What happens when a worshiper recognizes a gap between the lyrics of a hymn or praise chorus and their own spiritual walk? A dear friend and church member raised this issue with me recently and I thought it was a worthy topic to address for others to consider. I was so thankful and blessed by my friend’s admission because it demonstrated a few things:
1. This person was paying attention to the lyrics of the songs and not simply singing out of habit.
2. This person was paying attention to their own walk with Christ while corporately worshiping with other believers.
3. This person is not interested in being a hypocrite.
4. This person desperately wants to worship with power and freedom, unhindered by their own shortcomings.
So what are we to do when our relationship with God does not reflect the lyrics on the big screen or in the hymn book? Here are the lyrics that shook my friend:
Hallelujah! All I have is Christ!
Hallelujah! Jesus is my life!
This Sovereign Grace song has had a profound impact on our congregation during a recent sermon series through the book of Colossians. It was brought to the pastoral staff’s attention by our student pastor, Drew Head, and God has used it in a mighty way. And yet, the final line of the chorus, “Jesus is my life” was the point of concern for my friend. “I can’t really say Jesus is my life right now…I can’t say he is everything, so I can’t sing it.” This was spoken with a broken heart.
So should they stop singing?
My best advise to my friend is no, you should keep on singing. Here’s why –
Every Christian experiences two spiritual realities. The first is what God declares true concerning his children and the second is our daily, practical experience in those truths. The first is constant and unwavering. The second has ups and downs. For what it’s worth, these two realities are essential for every preacher to keep in mind when preparing and delivering a message. If we only preach on the doctrinal declarations God has spoken over us and forgo the application, we leave our people ill equipped. Likewise, if we only preach practical sermons without the doctrinal foundation, we leave our people with a motivational speech.
For example, Colossians 1:13 says, “He has delivered us from the domain of darkness and transferred us to the kingdom of his beloved Son.” There will be plenty of days in our Christian journey when we feel utterly alone and in the dark. There will be days and even seasons when that transfer seems less real and less powerful. There will be Sundays when we worship while feeling encapsulated by darkness and sin. Nevertheless, the spiritual truth remains – we have been delivered from the domain of darkness. The old hymn reminds us of this tension:
Standing on the promises that cannot fail,
When the howling storms of doubt and fear assail,
By the living Word of God I will prevail,
Standing on the promises of God.
That stanza speaks of these realities. There is the daily, practical experience that sometimes results in “storms of doubt and fear” but there remains the spiritual truth that cannot fail, namely, the promises God has spoken over us. More often than not, hymns and praise choruses rightly focus on the declarations God has made to us in His Word. After all, we do not glorify daily experience, we glorify God alone, and we do that by correctly singing and proclaiming who He is and what He has done. Even songs that highlight the battle of daily living will usually (hopefully) return to the promises of God. For example, the Casting Crowns song “Voice of Truth” speaks of the many different voices a Christian will hear throughout their life – this is the daily, practical experience we have been discussing. But then, the song declares, “Out of all the voices calling out to me, I will choose to listen and believe the voice of truth.” There again is an example of resting in the declarations of God and not in our own experiences.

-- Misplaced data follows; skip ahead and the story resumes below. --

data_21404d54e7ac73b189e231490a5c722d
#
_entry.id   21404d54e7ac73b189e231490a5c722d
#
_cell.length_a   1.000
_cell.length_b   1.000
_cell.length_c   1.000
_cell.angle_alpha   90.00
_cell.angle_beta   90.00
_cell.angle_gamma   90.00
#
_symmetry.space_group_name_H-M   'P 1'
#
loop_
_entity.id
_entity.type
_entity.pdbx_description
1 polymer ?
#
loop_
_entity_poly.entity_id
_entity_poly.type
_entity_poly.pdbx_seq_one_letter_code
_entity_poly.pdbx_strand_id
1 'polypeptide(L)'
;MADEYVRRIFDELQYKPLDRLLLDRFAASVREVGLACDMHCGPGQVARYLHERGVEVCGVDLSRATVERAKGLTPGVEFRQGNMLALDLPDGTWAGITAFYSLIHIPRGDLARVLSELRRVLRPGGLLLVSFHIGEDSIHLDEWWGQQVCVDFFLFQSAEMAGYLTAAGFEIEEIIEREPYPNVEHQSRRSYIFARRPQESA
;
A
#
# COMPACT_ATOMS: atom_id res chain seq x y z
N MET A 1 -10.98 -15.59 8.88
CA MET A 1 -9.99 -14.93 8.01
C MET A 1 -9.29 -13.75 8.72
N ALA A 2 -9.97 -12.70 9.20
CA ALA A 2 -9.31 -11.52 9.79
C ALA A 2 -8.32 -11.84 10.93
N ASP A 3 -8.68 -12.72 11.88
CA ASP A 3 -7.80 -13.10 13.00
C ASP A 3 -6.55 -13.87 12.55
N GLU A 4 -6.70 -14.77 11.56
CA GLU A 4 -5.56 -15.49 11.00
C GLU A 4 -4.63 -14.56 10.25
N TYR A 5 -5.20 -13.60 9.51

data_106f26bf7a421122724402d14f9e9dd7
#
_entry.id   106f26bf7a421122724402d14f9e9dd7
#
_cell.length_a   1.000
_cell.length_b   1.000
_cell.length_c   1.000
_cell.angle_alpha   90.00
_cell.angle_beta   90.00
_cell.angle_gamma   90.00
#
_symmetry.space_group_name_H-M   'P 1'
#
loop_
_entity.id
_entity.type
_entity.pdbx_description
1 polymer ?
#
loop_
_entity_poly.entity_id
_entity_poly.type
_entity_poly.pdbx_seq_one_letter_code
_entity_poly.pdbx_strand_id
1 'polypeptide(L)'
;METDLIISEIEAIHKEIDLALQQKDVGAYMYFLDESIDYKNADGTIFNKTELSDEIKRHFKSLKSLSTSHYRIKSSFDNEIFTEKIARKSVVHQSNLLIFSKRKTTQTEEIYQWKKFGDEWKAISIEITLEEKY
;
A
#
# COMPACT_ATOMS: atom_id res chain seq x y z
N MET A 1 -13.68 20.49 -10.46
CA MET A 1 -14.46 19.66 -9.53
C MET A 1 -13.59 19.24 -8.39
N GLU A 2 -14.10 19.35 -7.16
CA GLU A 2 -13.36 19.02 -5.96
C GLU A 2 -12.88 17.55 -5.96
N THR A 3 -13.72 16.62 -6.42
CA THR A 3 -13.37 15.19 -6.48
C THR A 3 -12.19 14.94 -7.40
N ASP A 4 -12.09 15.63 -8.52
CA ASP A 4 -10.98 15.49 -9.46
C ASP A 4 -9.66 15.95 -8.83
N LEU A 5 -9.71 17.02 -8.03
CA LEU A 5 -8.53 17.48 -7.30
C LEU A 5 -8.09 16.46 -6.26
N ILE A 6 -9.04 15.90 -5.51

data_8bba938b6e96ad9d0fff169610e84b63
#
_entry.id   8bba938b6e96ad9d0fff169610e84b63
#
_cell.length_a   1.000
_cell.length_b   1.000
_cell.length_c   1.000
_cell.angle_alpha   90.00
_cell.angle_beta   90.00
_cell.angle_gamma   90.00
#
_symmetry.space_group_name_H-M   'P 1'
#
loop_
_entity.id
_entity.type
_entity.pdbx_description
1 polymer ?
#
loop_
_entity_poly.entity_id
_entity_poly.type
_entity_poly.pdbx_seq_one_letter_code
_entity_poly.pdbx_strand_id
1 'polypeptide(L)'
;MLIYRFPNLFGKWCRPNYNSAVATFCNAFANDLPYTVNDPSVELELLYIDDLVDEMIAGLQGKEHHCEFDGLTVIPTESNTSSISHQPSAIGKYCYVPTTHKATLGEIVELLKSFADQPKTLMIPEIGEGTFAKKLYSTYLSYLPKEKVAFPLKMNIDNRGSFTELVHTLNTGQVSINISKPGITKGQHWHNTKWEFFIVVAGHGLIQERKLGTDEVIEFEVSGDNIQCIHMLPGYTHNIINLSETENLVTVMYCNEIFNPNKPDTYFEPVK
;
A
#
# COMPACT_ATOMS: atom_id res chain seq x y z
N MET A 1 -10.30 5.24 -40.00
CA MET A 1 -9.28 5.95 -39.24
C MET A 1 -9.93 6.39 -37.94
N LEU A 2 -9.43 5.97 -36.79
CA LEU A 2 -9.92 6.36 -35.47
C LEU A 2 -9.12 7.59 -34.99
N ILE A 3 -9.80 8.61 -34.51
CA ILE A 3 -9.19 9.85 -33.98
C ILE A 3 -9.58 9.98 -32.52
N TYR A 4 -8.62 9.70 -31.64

With that in mind, let’s return to the lyric that gives my friend trouble: “Hallelujah! Jesus is my life!” Surely we can all see how difficult this verse would be to sing if we approach it from the reality of our daily experience. Not one of us has ever lived a single day in full, complete surrender to Christ. So how do I sing this lyric with confidence?
Because of Colossians 3:4.
“When Christ who is your life appears, then you also will appear with him in Glory.” Paul is describing our union with Christ, our new identity that comes by grace through faith. We are “hidden with Christ in God” and our appearing with Him in glory is conditioned not on our effort to make him our life, but on the fact that He is our life through faith! Now to be sure, we have a calling on our lives to become who we already are. That is the way we say “pursue holiness” at Graefenburg Baptist Church. To live daily with God tacked on as a “part” of our life or just a “priority” of our life is to miss who we really are in Christ. So, when singing this lyric, we are doing two things at a minimum. First, we are standing on the promise of what God has declared true about us. Second, we are acknowledging the race is still underway and we are still pressing on toward the prize of the high calling in Christ Jesus.
So I say to my dear friend, sing on! Sing loud! This is who you are, so proclaim it to the world and to God! Jesus is your life! Jesus is my life! Neither of us are there yet in our daily living, but God has spoken it over us, and who can turn back the voice of God?
Dear friend sing…sing like never before.
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